North Shore Median Price Hot Spots
Spotlight on Mairangi Bay
Situated 15km across the Waitemata Harbour from Auckland CBD on the North Shore, in contrast to Albany, Mairangi Bay, a long established suburb, has had a more subdued rate of population growth between the 2006 and 2013 censuses.
In seven years between census the population increased 1.3% with medium projections for the greater board area to grow a further 1.5% annually up to 2043, slightly above the Auckland Regional forecast of 1.3%. Mairangi Bay boasts an extremely high level of home ownership with 78% of residents living in the area owning their own home.
Over the past year Mairangi Bay has experienced a real spike in median sale prices, with $1,350,000 being the median in September 2015 quarter after passing the $1,000,000 value in the final quarter of 2014. This is equal to a 58% or $500,000 increase in twelve months, and 5.6% ($72,000) increase over three months. Houses are selling in 38 days on average, ten days more rapidly than the same period twelve months prior, after dipping down to only take 30 days to sell at the end of March 15. The number of sales dipped slightly in the last quarter with 37 properties sold in the suburb.
Still More Push than Pull
Tighter credit controls aimed at Auckland residential property investors, the introduction of a brightline test and new regulations aimed at overseas buyers will slow the Auckland housing market in 2016. However the positive drivers of the market, predominantly, low interest rates, population growth and a regional housing shortage will continue to hold sway resulting in continued value appreciation over the year.
Although increased house-building activity means new housing supply is coming on board, the residential building consent levels are still falling short of Housing Accord aspirational levels, therefore construction activity still needs to ramp up substantially to fully alleviate the housing shortage. The New Zealand population has been growing at its fastest rate for over a decade, with the annual growth rate of 1.9% for the year to June 2015 outpacing that of Australia. In Auckland, record net migration rates have seen the population being boosted by 28,395 from migration alone.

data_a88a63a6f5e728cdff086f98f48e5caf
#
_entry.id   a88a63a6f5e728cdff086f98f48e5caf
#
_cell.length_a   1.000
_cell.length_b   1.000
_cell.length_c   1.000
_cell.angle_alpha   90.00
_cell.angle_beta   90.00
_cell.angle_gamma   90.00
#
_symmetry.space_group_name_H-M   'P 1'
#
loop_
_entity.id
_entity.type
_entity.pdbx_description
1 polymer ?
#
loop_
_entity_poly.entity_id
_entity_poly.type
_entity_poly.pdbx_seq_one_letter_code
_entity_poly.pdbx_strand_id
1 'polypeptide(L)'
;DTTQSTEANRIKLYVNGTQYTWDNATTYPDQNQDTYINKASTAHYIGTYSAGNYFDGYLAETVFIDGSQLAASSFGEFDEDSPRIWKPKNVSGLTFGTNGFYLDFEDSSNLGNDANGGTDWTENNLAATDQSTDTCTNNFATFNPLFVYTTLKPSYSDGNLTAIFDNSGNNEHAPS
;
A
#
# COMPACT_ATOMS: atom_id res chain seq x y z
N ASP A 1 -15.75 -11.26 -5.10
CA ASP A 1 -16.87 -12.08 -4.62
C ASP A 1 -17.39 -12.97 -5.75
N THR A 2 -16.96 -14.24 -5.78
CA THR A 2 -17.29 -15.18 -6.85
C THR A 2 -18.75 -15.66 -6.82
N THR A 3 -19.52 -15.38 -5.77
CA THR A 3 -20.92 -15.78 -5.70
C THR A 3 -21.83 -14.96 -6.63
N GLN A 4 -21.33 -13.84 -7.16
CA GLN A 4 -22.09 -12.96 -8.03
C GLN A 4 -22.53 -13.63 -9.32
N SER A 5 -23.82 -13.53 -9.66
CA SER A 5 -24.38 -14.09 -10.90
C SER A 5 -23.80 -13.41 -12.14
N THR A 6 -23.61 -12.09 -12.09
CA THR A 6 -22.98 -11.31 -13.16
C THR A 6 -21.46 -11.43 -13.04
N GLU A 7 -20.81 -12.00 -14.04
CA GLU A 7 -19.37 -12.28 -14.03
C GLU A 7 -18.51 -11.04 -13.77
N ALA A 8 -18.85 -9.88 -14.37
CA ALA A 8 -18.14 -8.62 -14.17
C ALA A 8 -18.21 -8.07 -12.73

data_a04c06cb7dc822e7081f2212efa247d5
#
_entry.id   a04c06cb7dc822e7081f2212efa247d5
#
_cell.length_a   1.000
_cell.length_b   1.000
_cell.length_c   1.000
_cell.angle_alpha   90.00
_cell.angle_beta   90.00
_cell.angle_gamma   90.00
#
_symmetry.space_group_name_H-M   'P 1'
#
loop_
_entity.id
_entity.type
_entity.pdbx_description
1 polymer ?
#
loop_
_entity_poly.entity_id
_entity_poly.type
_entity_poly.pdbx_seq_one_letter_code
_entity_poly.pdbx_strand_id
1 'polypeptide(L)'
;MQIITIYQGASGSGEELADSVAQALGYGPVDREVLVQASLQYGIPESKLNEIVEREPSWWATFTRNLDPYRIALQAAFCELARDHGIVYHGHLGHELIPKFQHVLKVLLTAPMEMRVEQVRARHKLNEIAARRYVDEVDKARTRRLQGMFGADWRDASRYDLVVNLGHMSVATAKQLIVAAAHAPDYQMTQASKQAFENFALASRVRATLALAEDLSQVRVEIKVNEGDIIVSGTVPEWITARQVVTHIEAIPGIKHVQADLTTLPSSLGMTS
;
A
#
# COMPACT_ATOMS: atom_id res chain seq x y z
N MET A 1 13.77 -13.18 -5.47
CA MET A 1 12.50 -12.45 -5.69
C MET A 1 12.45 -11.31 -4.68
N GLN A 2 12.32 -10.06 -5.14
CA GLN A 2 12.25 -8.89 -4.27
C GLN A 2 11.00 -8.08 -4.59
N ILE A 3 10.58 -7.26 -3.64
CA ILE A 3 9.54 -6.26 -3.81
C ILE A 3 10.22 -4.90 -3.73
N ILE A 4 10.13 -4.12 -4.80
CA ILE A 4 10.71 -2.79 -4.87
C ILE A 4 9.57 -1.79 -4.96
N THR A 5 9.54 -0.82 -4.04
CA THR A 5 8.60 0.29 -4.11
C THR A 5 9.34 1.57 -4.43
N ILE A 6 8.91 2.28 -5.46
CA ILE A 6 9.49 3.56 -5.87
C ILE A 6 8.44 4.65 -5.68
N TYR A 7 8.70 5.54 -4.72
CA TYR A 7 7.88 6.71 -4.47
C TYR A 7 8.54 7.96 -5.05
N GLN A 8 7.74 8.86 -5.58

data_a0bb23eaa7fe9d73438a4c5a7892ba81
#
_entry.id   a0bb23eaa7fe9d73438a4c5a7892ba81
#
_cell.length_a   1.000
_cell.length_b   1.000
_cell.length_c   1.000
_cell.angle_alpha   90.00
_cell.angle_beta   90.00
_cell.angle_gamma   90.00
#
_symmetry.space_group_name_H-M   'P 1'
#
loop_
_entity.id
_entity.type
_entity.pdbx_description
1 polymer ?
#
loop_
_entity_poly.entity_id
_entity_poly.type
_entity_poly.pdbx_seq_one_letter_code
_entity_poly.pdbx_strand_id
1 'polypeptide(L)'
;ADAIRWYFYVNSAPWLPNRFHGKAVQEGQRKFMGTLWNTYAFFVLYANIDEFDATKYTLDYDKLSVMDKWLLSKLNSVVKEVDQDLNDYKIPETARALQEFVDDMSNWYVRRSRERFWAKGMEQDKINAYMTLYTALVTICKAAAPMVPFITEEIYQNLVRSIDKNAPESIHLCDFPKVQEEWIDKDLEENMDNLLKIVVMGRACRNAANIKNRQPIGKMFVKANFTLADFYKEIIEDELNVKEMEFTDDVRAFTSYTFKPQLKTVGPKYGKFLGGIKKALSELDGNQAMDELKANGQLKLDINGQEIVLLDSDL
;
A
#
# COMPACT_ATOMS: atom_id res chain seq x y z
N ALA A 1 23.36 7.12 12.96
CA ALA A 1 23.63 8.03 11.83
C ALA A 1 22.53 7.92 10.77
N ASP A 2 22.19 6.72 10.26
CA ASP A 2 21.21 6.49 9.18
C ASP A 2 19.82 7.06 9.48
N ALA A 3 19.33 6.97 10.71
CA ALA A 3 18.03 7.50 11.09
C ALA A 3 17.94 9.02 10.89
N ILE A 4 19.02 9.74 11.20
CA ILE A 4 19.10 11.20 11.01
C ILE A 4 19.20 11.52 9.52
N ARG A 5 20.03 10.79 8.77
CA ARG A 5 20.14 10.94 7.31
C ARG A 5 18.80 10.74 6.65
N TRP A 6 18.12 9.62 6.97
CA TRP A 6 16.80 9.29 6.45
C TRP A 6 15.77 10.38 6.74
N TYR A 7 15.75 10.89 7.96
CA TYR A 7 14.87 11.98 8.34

Following the lowering of the OCR to 2.75%, the cost of borrowing money is at historically low levels. However the RBNZ has indicated there may be more OCR cuts to follow to return inflation rates within the required 1-2% range.There are headwinds ahead with mortgage lending restrictions in Auckland being tightened, coupled with new tax rules for investors. From October 1, all overseas buyers of property in New Zealand must have a local bank account and Inland Revenue tax number as well as supplying a tax number from their home country. Any capital gains from selling a residential property within two years of purchase will now be taxed, unless the property is the seller’s main home, has been inherited from a deceased estate or transferred as part of a relationship property settlement. Figures from the Reserve Bank of New Zealand (RBNZ) show that in August about a third of mortgages went to property investors. Starting November 1, the limits on bank lending to low deposit borrowers comes into force, where property investors borrowing against an Auckland property will need to have a deposit of at least 30%. Banks will still be limited to not more than 10% of their lending to owner occupiers who have less than a 20% deposit on a house, while elsewhere around the country, that restriction is being eased and banks can have 15% of their lending for low deposit borrowers.